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Kansas Wildlife & Parks Strategic Plan 2005

Kansas Wildlife & Parks Strategic Plan 2005

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Published by shootingcouncil
The Kansas Department of Wildlife and Parks is mandated to protect and conserve Kansas’ wildlife and habitats, and to provide the public with opportunities to use and appreciate those resources. The Department is further tasked with keeping the public informed as to the well-being of those resources. The challenges confronting the Department to succeed in balancing these responsibilities are numerous and complex. The Department provides access through our parks, wildlife areas, and lakes, and through leasing, creating easements or other agreements, taking into consideration the long term impacts on natural resources that can occur in attempting to meet the public’s demand for quality outdoor experiences.
The Kansas Department of Wildlife and Parks is mandated to protect and conserve Kansas’ wildlife and habitats, and to provide the public with opportunities to use and appreciate those resources. The Department is further tasked with keeping the public informed as to the well-being of those resources. The challenges confronting the Department to succeed in balancing these responsibilities are numerous and complex. The Department provides access through our parks, wildlife areas, and lakes, and through leasing, creating easements or other agreements, taking into consideration the long term impacts on natural resources that can occur in attempting to meet the public’s demand for quality outdoor experiences.

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Published by: shootingcouncil on Jun 29, 2012
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09/01/2014

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A diverse assemblage of wildlife inhabits the grasslands, prairies, woodlands,
wetlands, croplands and waters of Kansas. Wildlife distributions extend into Kansas
from the eastern hardwood forests, Ozark Plateau, Rocky Mountains and along the
major flyways that extend from Canada to Central and South America. Migratory
waterfowl, passerine and shorebird species, as well as some mammals and
invertebrates, make stopovers during migration, while some species are permanent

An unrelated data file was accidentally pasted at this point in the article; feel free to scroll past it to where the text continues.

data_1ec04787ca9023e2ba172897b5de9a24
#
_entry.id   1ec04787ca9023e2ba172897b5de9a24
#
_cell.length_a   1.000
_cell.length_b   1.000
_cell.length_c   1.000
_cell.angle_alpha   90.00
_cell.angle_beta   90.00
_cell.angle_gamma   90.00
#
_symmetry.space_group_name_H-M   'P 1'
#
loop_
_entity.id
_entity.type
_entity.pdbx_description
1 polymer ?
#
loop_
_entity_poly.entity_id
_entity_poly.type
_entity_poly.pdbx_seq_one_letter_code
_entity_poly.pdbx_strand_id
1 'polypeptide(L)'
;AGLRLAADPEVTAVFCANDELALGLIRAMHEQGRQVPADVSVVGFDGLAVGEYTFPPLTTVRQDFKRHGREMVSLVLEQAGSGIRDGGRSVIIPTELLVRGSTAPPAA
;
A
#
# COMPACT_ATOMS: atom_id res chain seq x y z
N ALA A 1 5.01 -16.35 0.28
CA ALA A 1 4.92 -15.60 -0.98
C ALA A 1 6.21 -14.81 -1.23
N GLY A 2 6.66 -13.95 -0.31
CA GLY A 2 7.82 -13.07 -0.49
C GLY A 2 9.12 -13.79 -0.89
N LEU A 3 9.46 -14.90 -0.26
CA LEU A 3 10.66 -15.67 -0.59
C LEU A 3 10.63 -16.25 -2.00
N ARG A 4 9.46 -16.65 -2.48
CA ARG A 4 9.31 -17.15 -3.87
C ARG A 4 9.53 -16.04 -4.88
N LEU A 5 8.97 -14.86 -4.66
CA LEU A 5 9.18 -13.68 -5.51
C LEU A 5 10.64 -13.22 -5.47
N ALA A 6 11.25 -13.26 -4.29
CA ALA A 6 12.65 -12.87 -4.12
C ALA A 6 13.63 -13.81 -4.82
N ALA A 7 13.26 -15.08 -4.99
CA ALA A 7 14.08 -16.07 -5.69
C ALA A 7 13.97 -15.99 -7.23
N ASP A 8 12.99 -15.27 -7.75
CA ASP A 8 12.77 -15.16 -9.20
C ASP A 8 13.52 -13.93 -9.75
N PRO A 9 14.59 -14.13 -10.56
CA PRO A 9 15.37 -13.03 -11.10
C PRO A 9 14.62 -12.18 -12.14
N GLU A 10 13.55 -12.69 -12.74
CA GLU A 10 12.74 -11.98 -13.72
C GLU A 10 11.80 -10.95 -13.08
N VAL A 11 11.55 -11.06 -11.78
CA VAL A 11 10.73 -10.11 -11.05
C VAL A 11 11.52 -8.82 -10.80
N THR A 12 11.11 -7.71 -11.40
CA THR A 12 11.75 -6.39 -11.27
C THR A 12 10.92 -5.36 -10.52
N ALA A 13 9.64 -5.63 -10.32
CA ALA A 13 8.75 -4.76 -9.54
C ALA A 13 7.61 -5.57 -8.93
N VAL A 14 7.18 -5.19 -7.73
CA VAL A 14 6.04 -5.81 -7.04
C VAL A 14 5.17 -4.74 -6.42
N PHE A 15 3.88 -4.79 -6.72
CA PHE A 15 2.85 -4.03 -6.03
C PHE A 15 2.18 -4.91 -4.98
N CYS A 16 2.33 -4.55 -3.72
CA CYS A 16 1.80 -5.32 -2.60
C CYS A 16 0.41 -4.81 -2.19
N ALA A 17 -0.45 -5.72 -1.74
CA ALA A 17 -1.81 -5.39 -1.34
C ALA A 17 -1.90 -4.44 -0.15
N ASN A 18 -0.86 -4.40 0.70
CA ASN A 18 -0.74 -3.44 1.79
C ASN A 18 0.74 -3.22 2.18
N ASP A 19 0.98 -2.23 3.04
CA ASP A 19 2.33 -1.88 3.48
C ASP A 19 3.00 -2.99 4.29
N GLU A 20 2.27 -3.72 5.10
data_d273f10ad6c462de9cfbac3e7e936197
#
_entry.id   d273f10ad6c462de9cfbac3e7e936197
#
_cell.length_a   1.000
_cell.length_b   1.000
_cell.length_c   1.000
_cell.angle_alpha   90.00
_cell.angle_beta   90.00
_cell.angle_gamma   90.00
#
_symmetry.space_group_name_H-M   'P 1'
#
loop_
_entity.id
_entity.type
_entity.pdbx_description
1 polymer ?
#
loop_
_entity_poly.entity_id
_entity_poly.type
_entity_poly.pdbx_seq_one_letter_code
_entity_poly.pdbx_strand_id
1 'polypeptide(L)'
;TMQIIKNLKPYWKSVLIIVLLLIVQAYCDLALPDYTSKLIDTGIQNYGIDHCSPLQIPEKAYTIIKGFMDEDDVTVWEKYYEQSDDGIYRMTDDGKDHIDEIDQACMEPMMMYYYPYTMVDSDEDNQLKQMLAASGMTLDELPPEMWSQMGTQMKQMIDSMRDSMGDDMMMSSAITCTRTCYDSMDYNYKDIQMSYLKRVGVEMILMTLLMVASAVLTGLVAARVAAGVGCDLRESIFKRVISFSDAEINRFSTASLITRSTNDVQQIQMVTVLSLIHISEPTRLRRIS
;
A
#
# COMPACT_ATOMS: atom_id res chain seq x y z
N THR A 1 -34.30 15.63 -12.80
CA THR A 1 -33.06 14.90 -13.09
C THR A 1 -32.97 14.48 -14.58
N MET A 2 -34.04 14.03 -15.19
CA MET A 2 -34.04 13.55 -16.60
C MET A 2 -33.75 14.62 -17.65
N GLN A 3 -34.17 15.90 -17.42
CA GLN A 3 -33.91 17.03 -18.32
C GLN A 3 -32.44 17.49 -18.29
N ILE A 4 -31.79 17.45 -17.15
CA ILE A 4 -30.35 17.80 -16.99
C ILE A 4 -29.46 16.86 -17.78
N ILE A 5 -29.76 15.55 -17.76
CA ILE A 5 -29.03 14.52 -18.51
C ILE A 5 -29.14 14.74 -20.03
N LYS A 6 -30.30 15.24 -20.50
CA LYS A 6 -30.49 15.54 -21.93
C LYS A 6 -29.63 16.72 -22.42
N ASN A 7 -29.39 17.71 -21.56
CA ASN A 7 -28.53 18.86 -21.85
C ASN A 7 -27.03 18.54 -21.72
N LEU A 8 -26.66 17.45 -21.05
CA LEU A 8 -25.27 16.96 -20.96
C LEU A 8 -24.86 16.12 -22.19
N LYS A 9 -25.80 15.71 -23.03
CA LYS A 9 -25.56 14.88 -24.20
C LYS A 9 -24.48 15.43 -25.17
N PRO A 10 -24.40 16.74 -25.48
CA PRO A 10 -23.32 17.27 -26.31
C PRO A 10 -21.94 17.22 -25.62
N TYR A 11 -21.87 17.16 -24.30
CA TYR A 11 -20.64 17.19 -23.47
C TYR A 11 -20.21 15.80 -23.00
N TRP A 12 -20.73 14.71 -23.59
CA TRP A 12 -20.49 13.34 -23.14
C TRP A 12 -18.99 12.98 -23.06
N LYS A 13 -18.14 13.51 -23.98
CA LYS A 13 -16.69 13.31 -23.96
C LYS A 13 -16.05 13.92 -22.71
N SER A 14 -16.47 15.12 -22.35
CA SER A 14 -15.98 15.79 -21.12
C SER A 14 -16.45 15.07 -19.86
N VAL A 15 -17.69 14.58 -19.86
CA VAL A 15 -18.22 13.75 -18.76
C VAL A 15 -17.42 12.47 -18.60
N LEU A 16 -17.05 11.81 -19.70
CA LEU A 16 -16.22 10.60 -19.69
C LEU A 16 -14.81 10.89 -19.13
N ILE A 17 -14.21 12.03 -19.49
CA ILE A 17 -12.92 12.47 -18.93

residents of Kansas.

Historically, the Department primarily manages for "game" or harvested wildlife
species. This management approach included purchasing land, developing, maintaining
and operating wildlife areas (habitat based, which benefits all species), and conducting
scientific research for the purposes of hunting and trapping. These activities are
primarily funded through the sale of hunting licenses and reimbursements under the
Pittman-Robertson Federal Aid in Wildlife Restoration Act (PR). Eligible undertakings
under the Act are “1) Projects having as their purpose the restoration, conservation,
management, and enhancement of wild birds and wild mammals, and the provision for
public use of and benefits from these resources; 2) Projects having as their purpose the
education of hunters and archers in the skills, knowledge and attitudes necessary to be a
responsible hunter or archer.” (50 CFR Section 80.5) Federal funds collected as excise
taxes on hunting and recreation shooting equipment and ammunition are proportionately
distributed back to the states. The Department reimbursement for PR projects is about
$3,000,000 per year.

Hunting expenditures also bring millions of dollars to the state's economy.
According to the 2001 National Survey of Fishing, Hunting and Wildlife Associated
Recreation, expenditures in Kansas were $236 million for hunting.

Quality of habitat is essential to the well-being of wildlife. Quality is determined
by an area's ability to provide the vital needs of those wildlife species living on it.
Juxtaposition of different habitat types is also key to providing wildlife needs. A high
level of habitat quality enables wildlife populations to adjust to detrimental changes
caused by such factors as severe weather and disease. The better the habitat quality
present on large tracts of land, the more diverse and healthy all Kansas wildlife
populations will be. If the Department is to maintain Kansas' current wildlife resource
base, the quantity, quality of habitats must be protected, restored and enhanced on
public and private lands.

Twenty-seven percent of the 3.6 million days of hunting by licensed resident
hunters (2001 National Survey of Fishing, Hunting, and Wildlife-Associated Recreation,
US FWS, 2003); occurred on public lands. Ten percent of hunters reported difficulty in
gaining private land access as a primary reason for not hunting more (Hardt, 1990,
Responsive Management, 2001), and 2% of non-hunters cited lack of access as the
reason for not hunting and 9% of respondents who did not hunt expressed interest in

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hunting. In response to this problem, in 1995 KDWP developed the Walk-in Hunter
Access program, using $150,000 to lease private lands for public hunting access. It has
been very successful. This program has grown since its inception from about 10,000
acres to over 1 million acres available annually for hunting during the fall seasons and
the spring turkey season.

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